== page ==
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From a Stormwater Study to a Community Resilience Toolkit

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From a Stormwater Study to a Community Resilience Toolkit

  1. 1. From a Stormwater Study to a Community Resilience Toolkit NOVEMBER 16, 2022 An Unexpected Journey to Make a Case for Trees
  2. 2.  Overview of the Project Journey  Exploration of Project Phase I  Exploration of Project Phase II  Review Resources 2 Presentation Outline
  3. 3. 3 The Journey • Understand the role of forests in PNW hydrological cycle • Goals  Quantify the role of trees and forest cover in mitigating stormwater runoff  Compare and contrast two hydrology models  Encourage a co-benefits strategy • Prepare and Promote Resources  Technical Report  Handbook  Regional Toolkit of resources
  4. 4. Phase I Puget Sound Trees & Stormwater Project 4
  5. 5. Trees and Stormwater 5
  6. 6. • Pilot City Tree Canopy Assessments • i-Tree Hydro and WWHM Analysis and Comparison • Technical Report • Handbook Phase I Outputs 6 www.trees-and-stormwater.org
  7. 7. Section 1 - Multiple benefits of urban trees Section 2 – Summary of Technical Report Section 3 – Case Studies of collaboration Section 4 – References and more Resources Handbook 7
  8. 8. 8 Benefits: Stormwater Pre-Development
  9. 9. 9 Stormwater Post Development
  10. 10. Benefits: Carbon Cycle 10
  11. 11. Benefits: Urban Forest 11 Human Health Air Quality Mitigates Heat Island Effect Wildlife Habitat Noise & Wind Buffer Community Livability Equity Biodiversit y
  12. 12. • Four pilot communities Kirkland, Tacoma, Snohomish, Kent • Two hydrology models i-Tree Hydro, WWHM • Four spatial scales city, drainage basin, neighborhood, site • Three scenario variables  Loss of tree canopy  Change of canopy and land cover with development  Increase of tree canopy Model Analysis Summary 12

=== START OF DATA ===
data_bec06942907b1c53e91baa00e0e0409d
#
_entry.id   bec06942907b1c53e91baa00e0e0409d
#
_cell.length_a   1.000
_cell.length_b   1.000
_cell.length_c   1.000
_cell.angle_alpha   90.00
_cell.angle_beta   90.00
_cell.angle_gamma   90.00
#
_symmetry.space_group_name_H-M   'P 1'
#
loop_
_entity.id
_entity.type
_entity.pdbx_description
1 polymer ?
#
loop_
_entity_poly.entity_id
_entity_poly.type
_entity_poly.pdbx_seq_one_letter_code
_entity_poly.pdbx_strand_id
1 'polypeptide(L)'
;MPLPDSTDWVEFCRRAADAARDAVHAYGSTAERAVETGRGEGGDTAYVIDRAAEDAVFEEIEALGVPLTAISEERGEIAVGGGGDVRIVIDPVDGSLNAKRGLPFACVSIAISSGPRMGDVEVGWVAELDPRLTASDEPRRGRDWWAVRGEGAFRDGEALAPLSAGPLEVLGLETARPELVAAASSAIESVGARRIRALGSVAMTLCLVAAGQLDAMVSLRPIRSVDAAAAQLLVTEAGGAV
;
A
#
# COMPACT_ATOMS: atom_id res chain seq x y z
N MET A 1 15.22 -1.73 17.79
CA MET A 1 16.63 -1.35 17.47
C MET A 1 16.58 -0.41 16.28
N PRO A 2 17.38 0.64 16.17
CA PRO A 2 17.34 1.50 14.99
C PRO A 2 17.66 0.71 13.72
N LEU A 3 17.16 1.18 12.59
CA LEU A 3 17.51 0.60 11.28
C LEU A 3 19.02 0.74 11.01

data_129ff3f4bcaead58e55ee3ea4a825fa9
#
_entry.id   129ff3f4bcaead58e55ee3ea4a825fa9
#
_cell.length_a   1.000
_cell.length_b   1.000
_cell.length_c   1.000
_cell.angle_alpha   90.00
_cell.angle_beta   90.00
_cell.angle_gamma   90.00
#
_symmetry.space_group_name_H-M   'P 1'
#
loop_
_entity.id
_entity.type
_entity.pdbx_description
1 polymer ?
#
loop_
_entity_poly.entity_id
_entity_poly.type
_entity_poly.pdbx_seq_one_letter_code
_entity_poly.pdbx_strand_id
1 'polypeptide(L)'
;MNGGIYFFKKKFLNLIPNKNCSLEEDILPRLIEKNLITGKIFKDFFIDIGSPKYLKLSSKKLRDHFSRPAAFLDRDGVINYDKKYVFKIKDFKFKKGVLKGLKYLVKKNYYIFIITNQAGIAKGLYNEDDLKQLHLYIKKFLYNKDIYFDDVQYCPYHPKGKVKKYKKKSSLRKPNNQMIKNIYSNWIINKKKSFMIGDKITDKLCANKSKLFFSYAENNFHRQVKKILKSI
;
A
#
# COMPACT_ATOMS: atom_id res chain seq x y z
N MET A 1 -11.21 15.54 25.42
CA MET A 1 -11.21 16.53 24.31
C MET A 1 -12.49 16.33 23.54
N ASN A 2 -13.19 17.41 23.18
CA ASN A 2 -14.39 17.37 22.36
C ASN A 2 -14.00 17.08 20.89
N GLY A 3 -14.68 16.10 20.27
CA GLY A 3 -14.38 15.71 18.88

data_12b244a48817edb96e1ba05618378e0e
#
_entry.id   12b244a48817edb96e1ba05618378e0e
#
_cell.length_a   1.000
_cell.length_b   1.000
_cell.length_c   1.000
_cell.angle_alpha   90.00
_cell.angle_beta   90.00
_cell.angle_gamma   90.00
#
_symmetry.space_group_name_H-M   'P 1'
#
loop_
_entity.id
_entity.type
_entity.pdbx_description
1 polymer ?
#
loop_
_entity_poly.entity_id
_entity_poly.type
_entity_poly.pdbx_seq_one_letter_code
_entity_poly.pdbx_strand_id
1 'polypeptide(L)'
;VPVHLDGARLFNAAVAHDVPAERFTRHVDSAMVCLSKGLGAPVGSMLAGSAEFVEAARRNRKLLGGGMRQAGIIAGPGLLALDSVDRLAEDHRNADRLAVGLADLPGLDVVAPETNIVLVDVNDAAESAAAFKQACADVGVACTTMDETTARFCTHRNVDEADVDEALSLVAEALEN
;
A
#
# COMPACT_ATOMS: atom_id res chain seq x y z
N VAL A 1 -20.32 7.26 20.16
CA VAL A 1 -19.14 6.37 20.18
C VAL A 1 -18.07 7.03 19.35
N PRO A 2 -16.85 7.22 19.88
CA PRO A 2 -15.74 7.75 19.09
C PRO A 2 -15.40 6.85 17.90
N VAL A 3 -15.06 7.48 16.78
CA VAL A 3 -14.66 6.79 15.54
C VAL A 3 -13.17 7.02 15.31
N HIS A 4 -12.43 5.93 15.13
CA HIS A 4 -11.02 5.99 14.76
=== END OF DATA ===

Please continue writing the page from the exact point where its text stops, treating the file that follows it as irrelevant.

13. 13. Key Findings 13 1. Canopy Loss, Benefit Loss 2. Canopy over Impervious Surfaces 3. Tree Retention during Development 4. Higher Canopy Cover, Benefit Buffer 5. Runoff Volume-based Model Comparison
  14. 14. 14 Scenarios where tree canopy is replaced (1A, 1B, 2A, and 2B) with any other land cover type (herbaceous, shrub, impervious) increases runoff volume. Recommendation – Retain and plant trees wherever possible (overhanging impervious areas, increasing canopy over pervious areas) to reduce stormwater runoff volume and pollution loads Key Finding 1 Photo Credit: National Association of Conservation Districts
  15. 15. 15 An increase in tree cover over impervious surfaces results in decreased runoff volumes. Recommendation – Plant trees to overhang impervious surfaces for high stormwater runoff and pollution reduction benefits www.seattleweekly.com/news/will-seattle-finally-protect-its- tree-canopy Key Finding 2
  16. 16. 16 Development that includes tree retention results in reduced runoff volume compared with development without tree retention. Recommendation – Retain existing trees during new development and redevelopment for higher stormwater runoff and pollution reduction benefits Key Finding 3 Photo Credit: Nashville Conservation Corps